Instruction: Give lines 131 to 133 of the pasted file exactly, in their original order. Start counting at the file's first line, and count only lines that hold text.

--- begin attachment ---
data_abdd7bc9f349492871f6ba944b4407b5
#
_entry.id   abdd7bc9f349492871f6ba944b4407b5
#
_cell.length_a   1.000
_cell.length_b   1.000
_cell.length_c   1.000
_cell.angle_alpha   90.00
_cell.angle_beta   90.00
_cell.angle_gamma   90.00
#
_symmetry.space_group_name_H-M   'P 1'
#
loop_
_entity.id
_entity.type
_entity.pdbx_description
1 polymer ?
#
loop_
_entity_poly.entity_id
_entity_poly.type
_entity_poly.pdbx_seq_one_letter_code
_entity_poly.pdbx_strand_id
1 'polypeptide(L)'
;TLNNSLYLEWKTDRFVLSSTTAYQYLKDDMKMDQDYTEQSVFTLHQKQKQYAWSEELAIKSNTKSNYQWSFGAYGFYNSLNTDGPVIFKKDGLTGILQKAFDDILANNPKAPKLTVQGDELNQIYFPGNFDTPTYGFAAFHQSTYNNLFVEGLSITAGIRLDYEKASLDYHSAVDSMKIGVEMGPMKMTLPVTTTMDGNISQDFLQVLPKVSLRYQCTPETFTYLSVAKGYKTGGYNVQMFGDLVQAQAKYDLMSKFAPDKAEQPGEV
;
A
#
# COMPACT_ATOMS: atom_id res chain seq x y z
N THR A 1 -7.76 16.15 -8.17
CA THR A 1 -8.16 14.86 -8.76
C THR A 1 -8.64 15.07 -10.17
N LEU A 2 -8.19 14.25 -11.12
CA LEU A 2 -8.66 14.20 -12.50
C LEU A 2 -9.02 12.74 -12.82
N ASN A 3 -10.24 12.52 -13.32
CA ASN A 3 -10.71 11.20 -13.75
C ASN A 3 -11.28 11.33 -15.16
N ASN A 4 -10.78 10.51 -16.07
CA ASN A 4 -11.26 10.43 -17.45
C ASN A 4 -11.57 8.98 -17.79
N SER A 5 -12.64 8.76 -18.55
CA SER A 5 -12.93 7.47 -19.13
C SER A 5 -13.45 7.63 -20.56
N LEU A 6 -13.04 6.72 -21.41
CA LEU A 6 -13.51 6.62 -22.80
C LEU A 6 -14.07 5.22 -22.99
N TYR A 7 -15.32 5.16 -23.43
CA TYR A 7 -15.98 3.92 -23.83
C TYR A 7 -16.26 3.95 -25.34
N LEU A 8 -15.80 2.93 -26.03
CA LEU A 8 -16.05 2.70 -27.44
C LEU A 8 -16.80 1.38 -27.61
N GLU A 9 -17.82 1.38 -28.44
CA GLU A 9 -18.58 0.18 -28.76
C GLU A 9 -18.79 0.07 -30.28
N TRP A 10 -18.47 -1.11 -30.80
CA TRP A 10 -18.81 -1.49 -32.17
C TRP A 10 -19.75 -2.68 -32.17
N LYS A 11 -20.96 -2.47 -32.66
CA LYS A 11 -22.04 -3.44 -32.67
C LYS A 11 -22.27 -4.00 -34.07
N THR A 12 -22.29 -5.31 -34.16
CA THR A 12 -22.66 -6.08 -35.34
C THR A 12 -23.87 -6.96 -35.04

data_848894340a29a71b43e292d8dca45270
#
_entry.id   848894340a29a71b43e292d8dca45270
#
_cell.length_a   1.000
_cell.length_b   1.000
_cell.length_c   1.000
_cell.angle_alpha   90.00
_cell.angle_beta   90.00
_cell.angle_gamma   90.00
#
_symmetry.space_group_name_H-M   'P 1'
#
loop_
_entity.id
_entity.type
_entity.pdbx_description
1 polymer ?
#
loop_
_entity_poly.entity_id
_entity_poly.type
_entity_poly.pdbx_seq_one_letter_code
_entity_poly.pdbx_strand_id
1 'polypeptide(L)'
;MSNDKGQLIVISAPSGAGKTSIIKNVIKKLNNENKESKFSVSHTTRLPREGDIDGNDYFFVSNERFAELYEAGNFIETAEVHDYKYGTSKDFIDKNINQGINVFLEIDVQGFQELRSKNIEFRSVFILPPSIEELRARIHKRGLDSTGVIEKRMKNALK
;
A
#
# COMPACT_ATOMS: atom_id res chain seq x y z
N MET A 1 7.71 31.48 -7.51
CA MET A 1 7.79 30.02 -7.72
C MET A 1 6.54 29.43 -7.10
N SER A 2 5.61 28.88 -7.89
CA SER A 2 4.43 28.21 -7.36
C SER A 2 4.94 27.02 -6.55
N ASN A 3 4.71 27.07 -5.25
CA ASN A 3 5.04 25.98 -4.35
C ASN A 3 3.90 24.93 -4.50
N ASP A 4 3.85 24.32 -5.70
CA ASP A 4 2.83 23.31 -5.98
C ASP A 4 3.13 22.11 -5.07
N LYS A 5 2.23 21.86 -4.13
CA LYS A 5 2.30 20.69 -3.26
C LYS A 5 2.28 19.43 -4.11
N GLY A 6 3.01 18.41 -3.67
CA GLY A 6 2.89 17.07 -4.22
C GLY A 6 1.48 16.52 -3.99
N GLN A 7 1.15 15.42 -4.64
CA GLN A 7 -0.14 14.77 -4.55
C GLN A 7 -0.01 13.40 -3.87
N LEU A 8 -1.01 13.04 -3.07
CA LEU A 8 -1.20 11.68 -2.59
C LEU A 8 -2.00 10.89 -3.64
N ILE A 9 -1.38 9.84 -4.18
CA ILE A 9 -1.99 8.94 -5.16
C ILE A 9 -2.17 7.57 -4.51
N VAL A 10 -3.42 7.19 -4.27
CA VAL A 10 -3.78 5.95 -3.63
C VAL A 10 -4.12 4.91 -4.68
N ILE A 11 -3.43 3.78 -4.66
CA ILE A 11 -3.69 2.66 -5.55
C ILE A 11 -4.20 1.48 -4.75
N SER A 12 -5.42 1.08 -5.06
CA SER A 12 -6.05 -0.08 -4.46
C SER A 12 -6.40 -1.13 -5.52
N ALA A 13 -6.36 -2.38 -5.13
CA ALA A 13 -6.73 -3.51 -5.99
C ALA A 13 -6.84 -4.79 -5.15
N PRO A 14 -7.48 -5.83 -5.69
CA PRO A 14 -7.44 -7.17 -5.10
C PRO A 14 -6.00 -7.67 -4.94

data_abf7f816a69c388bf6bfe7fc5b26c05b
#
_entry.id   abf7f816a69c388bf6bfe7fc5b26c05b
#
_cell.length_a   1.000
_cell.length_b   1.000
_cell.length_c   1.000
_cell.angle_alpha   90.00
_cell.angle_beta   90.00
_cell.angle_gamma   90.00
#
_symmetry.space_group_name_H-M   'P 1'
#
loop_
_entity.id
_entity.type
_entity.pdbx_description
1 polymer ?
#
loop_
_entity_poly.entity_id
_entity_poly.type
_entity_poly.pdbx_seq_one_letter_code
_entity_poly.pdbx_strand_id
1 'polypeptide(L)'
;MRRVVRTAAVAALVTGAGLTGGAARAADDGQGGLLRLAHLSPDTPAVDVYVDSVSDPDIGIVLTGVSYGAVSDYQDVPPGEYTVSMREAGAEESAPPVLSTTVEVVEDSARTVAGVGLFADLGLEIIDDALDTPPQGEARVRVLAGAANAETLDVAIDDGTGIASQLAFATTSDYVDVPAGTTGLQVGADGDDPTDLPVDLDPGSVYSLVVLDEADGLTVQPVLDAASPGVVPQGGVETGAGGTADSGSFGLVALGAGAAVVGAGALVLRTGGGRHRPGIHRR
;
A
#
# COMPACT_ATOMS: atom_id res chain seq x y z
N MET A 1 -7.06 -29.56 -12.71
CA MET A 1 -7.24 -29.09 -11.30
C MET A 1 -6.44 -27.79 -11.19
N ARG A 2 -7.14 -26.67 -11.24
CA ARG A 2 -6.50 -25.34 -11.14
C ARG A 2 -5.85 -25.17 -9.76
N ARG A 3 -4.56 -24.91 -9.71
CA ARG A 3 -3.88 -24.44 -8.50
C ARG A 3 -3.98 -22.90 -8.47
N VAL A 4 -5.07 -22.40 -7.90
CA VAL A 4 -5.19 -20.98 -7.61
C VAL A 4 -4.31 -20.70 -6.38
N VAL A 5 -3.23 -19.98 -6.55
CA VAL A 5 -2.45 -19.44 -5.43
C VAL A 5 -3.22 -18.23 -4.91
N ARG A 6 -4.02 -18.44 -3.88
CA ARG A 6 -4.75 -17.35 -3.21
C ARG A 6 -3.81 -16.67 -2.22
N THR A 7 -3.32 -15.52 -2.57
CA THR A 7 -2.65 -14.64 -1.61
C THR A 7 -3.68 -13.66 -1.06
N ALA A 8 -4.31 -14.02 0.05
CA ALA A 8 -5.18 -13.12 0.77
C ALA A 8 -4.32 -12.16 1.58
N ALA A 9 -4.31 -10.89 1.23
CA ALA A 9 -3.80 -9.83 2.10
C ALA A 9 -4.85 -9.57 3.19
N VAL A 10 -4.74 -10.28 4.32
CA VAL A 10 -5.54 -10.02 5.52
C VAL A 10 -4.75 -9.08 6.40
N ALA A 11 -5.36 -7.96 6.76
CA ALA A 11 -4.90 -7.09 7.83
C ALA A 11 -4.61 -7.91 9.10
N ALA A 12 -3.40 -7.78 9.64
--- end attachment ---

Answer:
CA SER A 12 -6.05 -0.08 -4.46
C SER A 12 -6.40 -1.13 -5.52
N ALA A 13 -6.36 -2.38 -5.13